An annotated bibliography is a list of citations for various books, articles, and other sources on a topic. The annotated bibliography looks like a Reference list but includes an annotation after each source cited. An annotation is a short summary and/or critical evaluation of a source. Annotated bibliographies can be part of a larger research project, or can be a stand-alone report in itself.
Types of Annotations
A summary annotation describes the source by answering the following questions: who wrote the document, what does the document discuss, when and where was the document written, why was the document produced, and how was it provided to the public. The focus is on description.
An evaluative annotation includes a summary as listed above but also critically assesses the work for accuracy, relevance, and quality. Evaluative annotations can help you learn about your topic, develop a thesis statement, decide if a specific source will be useful for your assignment, and determine if there is enough valid information available to complete your project. The focus is on description and evaluation.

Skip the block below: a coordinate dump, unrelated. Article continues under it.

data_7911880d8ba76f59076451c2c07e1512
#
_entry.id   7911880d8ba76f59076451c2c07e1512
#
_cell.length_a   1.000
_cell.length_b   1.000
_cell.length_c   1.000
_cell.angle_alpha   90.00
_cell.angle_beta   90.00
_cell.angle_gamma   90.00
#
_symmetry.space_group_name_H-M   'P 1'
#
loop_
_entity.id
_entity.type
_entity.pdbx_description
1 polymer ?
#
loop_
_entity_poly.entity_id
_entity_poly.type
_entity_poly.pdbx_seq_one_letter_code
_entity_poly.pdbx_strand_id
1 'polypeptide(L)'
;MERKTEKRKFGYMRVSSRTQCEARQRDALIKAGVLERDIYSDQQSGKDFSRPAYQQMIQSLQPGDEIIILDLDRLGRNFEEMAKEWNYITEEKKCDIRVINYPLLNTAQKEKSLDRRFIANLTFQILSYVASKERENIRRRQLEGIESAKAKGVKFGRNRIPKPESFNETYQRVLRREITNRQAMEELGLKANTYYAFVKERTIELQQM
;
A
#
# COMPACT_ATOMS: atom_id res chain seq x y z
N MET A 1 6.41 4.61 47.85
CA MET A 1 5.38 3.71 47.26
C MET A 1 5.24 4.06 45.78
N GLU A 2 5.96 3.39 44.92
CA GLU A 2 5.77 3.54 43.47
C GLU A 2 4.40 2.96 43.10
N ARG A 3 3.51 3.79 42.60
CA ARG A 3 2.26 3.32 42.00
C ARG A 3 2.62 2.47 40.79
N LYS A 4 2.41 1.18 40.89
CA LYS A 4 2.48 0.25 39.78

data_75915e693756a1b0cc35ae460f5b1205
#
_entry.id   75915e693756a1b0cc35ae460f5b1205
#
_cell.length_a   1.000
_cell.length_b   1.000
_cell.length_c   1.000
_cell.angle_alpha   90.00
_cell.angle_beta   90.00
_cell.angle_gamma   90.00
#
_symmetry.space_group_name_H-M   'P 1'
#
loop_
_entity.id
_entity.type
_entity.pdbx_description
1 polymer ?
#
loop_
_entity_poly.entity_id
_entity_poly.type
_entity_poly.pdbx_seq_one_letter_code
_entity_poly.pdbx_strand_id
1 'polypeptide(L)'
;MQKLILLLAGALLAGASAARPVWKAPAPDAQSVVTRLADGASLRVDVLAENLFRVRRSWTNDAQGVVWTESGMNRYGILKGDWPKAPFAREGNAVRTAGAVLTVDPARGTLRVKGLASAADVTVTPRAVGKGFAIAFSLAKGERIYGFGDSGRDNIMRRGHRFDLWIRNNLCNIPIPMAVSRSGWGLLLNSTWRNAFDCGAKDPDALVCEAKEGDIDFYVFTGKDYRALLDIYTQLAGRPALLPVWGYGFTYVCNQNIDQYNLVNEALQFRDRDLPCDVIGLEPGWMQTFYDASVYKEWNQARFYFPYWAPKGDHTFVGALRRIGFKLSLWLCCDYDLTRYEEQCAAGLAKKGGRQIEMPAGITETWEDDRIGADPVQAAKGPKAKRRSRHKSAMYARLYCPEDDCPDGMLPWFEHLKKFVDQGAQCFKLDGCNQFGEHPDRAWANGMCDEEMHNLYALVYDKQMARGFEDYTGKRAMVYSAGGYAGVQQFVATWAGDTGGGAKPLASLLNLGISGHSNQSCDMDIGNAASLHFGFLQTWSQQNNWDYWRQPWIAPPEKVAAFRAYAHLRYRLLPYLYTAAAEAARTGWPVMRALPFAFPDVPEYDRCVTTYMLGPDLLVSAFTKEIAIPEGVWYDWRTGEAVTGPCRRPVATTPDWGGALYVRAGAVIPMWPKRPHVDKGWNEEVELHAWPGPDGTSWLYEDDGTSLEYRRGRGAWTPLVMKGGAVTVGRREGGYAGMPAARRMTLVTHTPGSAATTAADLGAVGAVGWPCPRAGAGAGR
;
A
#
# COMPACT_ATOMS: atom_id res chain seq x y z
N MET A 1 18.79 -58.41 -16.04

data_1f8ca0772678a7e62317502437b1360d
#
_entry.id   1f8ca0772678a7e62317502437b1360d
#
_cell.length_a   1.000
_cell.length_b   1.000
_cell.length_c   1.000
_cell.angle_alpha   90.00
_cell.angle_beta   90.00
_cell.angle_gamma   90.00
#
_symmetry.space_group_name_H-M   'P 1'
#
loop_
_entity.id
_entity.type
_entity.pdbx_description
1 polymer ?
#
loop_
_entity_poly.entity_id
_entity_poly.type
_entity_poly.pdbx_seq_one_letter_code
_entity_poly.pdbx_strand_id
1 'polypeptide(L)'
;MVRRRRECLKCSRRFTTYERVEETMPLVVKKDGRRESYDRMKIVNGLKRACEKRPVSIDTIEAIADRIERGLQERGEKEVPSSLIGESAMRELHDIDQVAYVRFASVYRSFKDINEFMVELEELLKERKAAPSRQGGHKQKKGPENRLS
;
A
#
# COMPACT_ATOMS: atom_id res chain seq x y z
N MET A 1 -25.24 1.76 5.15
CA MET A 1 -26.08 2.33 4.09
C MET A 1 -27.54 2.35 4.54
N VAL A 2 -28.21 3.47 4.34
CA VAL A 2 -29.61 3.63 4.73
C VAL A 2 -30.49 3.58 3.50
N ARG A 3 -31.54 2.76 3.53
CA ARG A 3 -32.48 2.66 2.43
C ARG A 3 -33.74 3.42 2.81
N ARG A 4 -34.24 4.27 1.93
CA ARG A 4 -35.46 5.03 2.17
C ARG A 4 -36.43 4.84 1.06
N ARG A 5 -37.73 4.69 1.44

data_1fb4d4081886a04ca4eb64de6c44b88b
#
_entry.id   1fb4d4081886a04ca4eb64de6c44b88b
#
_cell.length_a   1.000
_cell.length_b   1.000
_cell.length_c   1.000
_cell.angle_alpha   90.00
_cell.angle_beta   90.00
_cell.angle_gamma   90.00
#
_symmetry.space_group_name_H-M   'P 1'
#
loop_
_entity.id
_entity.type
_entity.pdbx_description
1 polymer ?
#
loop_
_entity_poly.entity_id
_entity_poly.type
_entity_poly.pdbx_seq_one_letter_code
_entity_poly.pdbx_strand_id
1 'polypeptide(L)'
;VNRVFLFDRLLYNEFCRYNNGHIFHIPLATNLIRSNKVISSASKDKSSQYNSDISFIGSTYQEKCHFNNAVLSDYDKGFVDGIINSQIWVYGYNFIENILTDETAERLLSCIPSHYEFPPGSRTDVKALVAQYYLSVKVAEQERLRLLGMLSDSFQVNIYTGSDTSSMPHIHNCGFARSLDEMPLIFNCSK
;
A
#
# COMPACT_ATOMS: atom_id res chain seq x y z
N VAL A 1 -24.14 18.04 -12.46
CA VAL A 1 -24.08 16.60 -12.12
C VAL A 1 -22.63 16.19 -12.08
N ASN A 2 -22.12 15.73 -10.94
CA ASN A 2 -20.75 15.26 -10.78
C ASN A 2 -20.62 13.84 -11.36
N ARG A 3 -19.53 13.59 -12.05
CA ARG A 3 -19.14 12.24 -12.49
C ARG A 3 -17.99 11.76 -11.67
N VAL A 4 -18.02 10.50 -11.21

Calkins, S., & Kelley, M. (2007). Evaluating internet and scholarly sources across the disciplines: Two case studies. College Teaching, 55(4), 151-156. http://dx.doi.org/10.1111/j.1747-7379.2007.00759.x
This article discusses the problem of unintentional online plagiarism and many students’ inability to evaluate, critique, synthesize, and credit online sources properly. Two case studies from different disciplines, which were designed to foster critical evaluation of the Internet and scholarly sources, are discussed in detail. The CARS (Credibility, Accuracy, Reasonableness, Support) checklist for evaluating research sources is also introduced and applied in these case studies. I found this article useful because much of the content of these case studies can be easily adapted to fit assignments in different academic disciplines. One information literacy assignment in one quarter at college is not enough. If students are expected to use the Internet in a responsible way, educators must provide guidelines and relevant experience that allows students to apply those guidelines in practical ways